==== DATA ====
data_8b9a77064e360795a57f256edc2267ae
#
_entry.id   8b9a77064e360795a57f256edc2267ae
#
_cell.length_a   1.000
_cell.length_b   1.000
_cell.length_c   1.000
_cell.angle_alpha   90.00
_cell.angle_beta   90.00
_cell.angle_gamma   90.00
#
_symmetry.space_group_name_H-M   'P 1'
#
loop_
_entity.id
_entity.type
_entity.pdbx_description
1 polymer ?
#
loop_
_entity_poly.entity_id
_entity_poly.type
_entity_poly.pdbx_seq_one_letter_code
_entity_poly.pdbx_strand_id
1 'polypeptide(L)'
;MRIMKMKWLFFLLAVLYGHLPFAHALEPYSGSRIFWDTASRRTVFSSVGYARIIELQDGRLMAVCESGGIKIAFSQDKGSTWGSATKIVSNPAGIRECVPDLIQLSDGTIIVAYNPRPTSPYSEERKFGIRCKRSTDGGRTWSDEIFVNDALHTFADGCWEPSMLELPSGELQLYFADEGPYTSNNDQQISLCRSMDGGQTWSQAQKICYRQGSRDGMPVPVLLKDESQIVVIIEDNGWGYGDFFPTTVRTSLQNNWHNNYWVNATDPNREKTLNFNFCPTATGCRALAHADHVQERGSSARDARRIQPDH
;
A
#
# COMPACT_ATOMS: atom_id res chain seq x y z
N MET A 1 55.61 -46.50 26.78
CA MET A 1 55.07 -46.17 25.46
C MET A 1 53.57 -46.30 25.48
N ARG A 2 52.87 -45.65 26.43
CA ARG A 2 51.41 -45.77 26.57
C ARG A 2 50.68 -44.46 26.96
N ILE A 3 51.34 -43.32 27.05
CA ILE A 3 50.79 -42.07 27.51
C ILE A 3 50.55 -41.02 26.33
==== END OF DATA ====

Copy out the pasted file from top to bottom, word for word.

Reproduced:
data_8b9a77064e360795a57f256edc2267ae
#
_entry.id   8b9a77064e360795a57f256edc2267ae
#
_cell.length_a   1.000
_cell.length_b   1.000
_cell.length_c   1.000
_cell.angle_alpha   90.00
_cell.angle_beta   90.00
_cell.angle_gamma   90.00
#
_symmetry.space_group_name_H-M   'P 1'
#
loop_
_entity.id
_entity.type
_entity.pdbx_description
1 polymer ?
#
loop_
_entity_poly.entity_id
_entity_poly.type
_entity_poly.pdbx_seq_one_letter_code
_entity_poly.pdbx_strand_id
1 'polypeptide(L)'
;MRIMKMKWLFFLLAVLYGHLPFAHALEPYSGSRIFWDTASRRTVFSSVGYARIIELQDGRLMAVCESGGIKIAFSQDKGSTWGSATKIVSNPAGIRECVPDLIQLSDGTIIVAYNPRPTSPYSEERKFGIRCKRSTDGGRTWSDEIFVNDALHTFADGCWEPSMLELPSGELQLYFADEGPYTSNNDQQISLCRSMDGGQTWSQAQKICYRQGSRDGMPVPVLLKDESQIVVIIEDNGWGYGDFFPTTVRTSLQNNWHNNYWVNATDPNREKTLNFNFCPTATGCRALAHADHVQERGSSARDARRIQPDH
;
A
#
# COMPACT_ATOMS: atom_id res chain seq x y z
N MET A 1 55.61 -46.50 26.78
CA MET A 1 55.07 -46.17 25.46
C MET A 1 53.57 -46.30 25.48
N ARG A 2 52.87 -45.65 26.43
CA ARG A 2 51.41 -45.77 26.57
C ARG A 2 50.68 -44.46 26.96
N ILE A 3 51.34 -43.32 27.05
CA ILE A 3 50.79 -42.07 27.51
C ILE A 3 50.55 -41.02 26.33